This Saturday, Davis will fight on the biggest stage in the sport when he meets Rashad Evans in the main event of UFC on FOX 2. To add to the pressure, a championship fight against 205-pound champion Jon Jones could hang in the balance.
Undoubtedly, Davis' upcoming bout against Evans will be the most important showing of his young MMA career.
Before Davis makes his way to the Octagon for one of the biggest moments of his life, let's take a look at five things that make Davis the fighter he has become today.
We've seen it in the NFL for years, but, inside a cage where two fighters are pouring blood, sweat and tears, Phil Davis' tribute to breast cancer certainly stands out.
In many of his recent fights, Davis has sported the pink shorts as a way to promote breast cancer awareness in his own unique way. Davis has also used pink mouthpieces in past fights.
Davis' shorts have become a part of who he is as a fighter. At this point, it would be more odd to see Davis without his fluorescent shorts than fighting with them.
Before every one of Phil Davis' fights, Bruce Buffer introduces the light heavyweight fighter as "Mr. Wonderful," but where does that nickname come from?
The name originated from a cat Davis owned while at college. After the cat, which was named Mr. Wonderful, was lost, Davis adopted the cat's nickname as a tribute.
On the bright side, I think it's safe to say Davis won't be taking as much flak as most men would for being a cat owner.
Phil Davis began his MMA training at now-defunct LionHeart MMA, but most of Davis' progression as a fighter has taken place under coach Lloyd Irvin and Alliance MMA.
Home to fighters like UFC bantamweight champ Dominick Cruz, Brandon Vera, Alexander Gustafsson, Travis Browne and Mike Easton, Alliance MMA is becoming one of the best places for MMA fighters to conduct their training camps.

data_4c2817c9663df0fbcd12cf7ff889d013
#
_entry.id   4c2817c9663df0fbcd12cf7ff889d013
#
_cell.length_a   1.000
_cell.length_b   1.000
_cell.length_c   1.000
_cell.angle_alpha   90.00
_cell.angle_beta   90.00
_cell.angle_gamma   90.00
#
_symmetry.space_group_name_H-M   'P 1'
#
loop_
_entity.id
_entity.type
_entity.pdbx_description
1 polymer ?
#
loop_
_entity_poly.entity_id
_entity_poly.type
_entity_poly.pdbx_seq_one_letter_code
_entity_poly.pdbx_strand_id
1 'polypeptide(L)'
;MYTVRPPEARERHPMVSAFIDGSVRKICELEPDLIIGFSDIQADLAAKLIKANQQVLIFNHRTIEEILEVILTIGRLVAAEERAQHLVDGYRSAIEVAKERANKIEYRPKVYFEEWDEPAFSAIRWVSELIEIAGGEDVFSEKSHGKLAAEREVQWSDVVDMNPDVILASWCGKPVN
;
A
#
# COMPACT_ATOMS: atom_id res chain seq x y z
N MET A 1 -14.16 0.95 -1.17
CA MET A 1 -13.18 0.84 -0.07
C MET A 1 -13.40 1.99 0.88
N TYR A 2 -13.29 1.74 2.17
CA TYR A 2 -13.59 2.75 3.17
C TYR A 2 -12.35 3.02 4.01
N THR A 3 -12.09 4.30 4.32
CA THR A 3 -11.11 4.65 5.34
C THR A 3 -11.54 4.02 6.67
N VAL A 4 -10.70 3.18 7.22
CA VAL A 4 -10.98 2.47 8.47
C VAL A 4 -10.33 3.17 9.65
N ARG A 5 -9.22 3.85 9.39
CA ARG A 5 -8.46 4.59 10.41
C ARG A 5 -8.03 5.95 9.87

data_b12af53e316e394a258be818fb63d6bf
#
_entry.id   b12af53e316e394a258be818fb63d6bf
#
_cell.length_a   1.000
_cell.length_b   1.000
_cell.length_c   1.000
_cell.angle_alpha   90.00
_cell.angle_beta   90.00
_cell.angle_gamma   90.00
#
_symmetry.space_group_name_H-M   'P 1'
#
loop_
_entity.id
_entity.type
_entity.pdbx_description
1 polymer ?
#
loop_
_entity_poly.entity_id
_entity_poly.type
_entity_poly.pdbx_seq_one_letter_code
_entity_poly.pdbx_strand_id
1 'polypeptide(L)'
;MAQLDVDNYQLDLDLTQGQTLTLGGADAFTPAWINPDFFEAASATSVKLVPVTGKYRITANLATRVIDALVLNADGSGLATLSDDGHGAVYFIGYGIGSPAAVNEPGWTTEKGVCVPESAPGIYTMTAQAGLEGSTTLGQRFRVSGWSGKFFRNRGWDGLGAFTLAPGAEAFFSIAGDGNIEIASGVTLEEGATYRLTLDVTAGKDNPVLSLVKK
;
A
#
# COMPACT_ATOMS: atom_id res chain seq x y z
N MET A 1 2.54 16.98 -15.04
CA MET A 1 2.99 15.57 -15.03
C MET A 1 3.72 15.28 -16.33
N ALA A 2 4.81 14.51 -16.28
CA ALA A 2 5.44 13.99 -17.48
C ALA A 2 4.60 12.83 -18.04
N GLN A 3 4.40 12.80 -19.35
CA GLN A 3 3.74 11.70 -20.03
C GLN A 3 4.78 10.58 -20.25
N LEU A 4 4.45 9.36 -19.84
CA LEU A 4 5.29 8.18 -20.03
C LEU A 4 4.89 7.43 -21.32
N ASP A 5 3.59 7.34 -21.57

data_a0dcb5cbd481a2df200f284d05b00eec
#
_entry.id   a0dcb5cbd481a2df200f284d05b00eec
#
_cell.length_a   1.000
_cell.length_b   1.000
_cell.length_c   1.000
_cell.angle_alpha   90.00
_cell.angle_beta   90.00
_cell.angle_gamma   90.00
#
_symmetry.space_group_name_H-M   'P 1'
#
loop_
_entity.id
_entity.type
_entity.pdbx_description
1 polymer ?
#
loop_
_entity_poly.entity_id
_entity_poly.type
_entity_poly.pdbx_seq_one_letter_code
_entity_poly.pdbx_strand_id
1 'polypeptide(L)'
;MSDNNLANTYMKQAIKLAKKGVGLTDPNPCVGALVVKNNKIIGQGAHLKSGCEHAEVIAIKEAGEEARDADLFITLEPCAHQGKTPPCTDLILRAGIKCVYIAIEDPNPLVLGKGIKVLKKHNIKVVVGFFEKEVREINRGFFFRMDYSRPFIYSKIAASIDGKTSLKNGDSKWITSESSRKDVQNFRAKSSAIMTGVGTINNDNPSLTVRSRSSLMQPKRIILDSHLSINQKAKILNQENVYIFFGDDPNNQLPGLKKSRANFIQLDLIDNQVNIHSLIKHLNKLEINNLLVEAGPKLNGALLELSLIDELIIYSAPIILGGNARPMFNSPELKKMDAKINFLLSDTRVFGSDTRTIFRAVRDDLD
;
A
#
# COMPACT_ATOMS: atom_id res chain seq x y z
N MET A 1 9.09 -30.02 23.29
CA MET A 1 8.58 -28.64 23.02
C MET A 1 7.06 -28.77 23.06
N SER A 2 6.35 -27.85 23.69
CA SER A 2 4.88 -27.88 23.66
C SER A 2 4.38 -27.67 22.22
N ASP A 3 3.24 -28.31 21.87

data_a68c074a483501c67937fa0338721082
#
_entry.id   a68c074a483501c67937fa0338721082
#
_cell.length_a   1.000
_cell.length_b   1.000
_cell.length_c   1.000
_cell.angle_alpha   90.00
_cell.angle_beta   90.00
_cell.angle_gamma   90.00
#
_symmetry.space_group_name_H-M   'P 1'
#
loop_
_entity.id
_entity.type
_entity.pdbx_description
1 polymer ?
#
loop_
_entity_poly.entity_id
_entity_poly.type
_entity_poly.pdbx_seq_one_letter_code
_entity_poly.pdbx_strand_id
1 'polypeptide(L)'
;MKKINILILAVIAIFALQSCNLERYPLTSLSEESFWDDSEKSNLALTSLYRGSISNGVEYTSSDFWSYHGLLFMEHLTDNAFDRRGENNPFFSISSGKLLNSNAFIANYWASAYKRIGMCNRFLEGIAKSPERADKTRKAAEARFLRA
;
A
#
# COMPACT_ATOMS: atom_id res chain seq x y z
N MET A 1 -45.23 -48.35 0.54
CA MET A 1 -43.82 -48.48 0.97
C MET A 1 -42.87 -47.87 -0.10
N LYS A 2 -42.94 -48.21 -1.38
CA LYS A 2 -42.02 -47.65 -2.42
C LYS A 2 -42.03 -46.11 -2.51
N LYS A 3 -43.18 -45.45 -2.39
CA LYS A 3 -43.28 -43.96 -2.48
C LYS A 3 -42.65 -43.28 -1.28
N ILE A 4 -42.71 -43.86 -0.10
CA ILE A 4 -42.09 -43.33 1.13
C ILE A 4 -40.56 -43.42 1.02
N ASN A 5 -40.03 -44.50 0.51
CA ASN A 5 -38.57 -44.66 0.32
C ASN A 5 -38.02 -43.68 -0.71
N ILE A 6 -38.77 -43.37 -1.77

It was with Irvin that Davis became a jiu-jitsu blue belt and really began to become a true, well-rounded mixed martial artist.
Wrestlers often transition well into the jiu-jitsu aspect of MMA, but Phil Davis has done much more than simply learn enough to avoid being submitted.
In 2009, Davis decided to test his new skills at the No-Gi World Jiu-Jitsu Championships. Competing in the 221-pound blue belt division, Davis destroyed all competition in front of him, submitting two of his three opponents within two minutes. At the end of the tournament, Davis stood atop the division's podium.
In five UFC fights, Davis' jiu-jitsu skills have already shined brightly. Davis has already recorded two submission victories and even unveiled his own modification of a kimura in a victory over Tim Boetsch.
Prior to launching a career in MMA, Phil Davis was an extremely successful amateur wrestler.
Competing in the 197-pound weight class for all four of his years at Penn State University, Davis earned All-American honors in all four years of eligibility. In his final year of collegiate wrestling, Davis defeated Wynn Michalak to become an NCAA champion.
Early in his MMA career, Davis has used his high-level wrestling ability to take his fights to the ground, where he is still much more comfortable than on his feet, having only started working on his striking three years ago.